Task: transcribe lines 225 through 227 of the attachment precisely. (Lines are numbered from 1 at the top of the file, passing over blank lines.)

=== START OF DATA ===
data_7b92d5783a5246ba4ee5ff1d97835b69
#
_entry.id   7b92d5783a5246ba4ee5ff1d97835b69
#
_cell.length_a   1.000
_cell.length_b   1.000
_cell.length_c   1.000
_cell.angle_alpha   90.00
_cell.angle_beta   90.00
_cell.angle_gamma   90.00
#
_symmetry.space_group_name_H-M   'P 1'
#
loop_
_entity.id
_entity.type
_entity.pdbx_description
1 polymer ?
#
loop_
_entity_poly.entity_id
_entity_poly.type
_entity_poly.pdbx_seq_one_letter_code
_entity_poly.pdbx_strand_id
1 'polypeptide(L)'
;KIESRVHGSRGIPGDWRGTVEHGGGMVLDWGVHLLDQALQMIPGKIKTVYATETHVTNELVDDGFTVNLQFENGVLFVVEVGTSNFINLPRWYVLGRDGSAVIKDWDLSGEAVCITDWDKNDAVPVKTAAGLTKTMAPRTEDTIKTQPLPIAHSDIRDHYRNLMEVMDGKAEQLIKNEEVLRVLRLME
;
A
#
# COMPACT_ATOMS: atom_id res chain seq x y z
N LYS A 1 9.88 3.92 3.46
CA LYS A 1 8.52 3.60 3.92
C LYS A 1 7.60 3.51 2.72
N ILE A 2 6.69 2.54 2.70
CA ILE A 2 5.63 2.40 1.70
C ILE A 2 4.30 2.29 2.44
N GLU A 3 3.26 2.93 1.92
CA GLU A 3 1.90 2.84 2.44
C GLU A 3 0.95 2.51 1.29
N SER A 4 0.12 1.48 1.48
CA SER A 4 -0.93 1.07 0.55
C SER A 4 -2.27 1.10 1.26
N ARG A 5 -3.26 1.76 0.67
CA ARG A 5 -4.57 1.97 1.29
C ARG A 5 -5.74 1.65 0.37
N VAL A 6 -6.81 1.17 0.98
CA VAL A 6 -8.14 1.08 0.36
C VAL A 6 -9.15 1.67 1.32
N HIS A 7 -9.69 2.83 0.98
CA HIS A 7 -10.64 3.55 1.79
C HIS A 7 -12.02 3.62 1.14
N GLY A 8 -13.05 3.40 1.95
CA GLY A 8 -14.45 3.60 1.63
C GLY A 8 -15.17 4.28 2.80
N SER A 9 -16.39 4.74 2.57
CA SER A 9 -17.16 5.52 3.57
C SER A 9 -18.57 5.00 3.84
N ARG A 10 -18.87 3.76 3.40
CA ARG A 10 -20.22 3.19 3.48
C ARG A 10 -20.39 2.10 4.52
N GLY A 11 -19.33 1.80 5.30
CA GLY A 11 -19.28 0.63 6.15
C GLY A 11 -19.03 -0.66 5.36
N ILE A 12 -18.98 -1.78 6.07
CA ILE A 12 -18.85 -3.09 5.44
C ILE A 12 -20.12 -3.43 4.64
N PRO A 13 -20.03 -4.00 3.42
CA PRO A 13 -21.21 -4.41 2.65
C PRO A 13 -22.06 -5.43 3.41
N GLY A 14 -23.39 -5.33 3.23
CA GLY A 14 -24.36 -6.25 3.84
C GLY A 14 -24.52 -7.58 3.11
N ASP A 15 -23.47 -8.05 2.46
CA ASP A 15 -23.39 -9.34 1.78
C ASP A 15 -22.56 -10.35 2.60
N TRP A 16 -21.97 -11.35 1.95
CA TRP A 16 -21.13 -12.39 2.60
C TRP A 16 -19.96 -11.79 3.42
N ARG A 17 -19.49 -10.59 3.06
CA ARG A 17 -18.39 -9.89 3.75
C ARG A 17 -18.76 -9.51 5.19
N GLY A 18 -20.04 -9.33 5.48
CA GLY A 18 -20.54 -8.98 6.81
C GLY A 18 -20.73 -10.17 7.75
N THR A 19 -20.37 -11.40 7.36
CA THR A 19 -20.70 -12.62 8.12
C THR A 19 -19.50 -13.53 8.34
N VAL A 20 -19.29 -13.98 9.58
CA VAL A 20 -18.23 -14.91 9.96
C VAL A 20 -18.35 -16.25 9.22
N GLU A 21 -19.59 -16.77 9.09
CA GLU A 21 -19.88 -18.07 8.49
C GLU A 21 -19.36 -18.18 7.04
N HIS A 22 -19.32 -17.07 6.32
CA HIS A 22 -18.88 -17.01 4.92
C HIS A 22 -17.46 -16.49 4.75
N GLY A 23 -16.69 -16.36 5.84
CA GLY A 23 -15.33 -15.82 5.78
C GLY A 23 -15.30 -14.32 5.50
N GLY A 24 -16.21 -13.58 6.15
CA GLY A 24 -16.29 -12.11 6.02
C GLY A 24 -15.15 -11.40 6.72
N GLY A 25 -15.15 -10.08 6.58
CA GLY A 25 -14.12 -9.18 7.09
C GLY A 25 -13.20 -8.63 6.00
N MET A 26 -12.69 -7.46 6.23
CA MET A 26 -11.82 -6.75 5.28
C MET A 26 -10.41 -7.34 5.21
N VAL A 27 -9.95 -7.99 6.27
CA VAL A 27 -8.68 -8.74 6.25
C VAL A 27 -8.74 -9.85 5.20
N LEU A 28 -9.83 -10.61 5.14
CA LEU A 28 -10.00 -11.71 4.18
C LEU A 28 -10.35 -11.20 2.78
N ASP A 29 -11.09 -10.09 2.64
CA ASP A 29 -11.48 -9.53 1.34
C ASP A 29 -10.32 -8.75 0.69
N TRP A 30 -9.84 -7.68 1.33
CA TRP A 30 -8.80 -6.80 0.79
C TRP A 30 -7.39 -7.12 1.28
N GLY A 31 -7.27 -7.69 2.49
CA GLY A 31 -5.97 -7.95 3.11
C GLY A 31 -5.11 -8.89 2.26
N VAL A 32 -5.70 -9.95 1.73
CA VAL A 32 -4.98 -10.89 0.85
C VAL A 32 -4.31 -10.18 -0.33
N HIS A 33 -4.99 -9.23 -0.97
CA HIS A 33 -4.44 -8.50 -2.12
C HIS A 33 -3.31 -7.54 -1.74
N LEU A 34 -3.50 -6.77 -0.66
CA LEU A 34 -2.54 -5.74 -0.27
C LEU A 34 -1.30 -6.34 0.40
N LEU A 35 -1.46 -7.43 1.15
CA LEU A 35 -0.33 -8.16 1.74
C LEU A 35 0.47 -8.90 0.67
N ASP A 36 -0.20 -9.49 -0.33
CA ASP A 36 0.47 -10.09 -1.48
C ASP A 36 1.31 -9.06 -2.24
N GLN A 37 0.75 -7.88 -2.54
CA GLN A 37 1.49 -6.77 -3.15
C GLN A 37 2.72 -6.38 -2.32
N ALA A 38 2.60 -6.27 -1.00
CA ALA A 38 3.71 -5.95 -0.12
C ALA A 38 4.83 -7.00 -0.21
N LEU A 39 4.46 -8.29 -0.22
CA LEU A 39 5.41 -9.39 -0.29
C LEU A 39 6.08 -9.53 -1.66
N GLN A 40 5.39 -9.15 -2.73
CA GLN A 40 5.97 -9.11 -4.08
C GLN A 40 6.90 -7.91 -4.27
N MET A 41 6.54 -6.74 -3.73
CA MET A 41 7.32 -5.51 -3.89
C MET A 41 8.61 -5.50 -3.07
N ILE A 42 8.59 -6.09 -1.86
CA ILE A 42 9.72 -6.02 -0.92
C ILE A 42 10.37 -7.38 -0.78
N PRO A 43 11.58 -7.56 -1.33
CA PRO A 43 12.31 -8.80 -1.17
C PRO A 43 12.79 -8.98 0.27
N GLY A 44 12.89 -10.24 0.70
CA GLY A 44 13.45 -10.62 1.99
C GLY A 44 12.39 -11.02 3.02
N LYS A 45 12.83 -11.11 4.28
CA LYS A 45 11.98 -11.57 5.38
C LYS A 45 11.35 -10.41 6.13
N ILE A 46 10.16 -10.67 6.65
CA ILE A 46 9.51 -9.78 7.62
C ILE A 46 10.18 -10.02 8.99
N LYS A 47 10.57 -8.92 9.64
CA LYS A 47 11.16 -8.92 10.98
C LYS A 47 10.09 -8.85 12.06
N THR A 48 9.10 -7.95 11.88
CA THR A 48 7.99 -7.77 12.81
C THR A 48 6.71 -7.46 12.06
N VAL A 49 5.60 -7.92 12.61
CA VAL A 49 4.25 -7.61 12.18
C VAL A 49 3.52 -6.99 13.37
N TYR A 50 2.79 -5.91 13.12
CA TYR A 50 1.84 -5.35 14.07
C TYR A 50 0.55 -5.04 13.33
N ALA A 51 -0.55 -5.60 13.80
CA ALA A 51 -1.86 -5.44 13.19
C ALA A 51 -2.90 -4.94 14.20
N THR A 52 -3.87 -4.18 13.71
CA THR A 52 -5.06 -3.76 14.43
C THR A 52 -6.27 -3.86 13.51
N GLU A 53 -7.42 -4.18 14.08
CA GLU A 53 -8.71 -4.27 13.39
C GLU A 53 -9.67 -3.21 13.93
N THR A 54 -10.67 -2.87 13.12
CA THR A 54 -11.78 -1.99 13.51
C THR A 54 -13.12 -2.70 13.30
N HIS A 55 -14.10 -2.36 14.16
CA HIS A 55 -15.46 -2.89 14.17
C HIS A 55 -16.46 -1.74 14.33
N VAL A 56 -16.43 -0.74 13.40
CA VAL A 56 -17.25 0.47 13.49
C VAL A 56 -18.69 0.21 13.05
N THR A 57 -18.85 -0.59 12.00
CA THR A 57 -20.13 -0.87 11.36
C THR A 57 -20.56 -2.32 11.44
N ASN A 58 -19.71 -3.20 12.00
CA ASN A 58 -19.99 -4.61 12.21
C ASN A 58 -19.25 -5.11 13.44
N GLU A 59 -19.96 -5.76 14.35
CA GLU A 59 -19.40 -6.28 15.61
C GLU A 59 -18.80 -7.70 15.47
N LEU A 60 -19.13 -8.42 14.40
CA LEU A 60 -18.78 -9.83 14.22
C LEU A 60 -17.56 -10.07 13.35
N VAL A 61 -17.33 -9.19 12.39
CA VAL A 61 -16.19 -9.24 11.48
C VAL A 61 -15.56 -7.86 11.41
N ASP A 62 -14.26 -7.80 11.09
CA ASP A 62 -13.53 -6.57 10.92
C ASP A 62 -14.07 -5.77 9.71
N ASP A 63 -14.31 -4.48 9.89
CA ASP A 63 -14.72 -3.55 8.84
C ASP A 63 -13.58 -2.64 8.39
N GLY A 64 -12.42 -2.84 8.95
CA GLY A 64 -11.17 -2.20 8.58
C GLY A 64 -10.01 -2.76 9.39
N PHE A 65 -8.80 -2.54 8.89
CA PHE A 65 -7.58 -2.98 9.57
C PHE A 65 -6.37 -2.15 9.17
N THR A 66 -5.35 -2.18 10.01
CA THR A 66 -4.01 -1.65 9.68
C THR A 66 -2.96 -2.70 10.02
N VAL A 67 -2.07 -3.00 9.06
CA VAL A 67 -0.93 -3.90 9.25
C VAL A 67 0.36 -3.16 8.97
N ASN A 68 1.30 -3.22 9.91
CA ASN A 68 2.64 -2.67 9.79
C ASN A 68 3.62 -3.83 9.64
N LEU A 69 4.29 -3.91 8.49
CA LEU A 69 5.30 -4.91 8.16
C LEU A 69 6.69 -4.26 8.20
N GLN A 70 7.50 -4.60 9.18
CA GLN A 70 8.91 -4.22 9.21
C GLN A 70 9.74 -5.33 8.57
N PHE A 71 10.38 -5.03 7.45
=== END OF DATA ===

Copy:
C PHE A 65 -6.37 -2.15 9.17
N THR A 66 -5.35 -2.18 10.01
CA THR A 66 -4.01 -1.65 9.68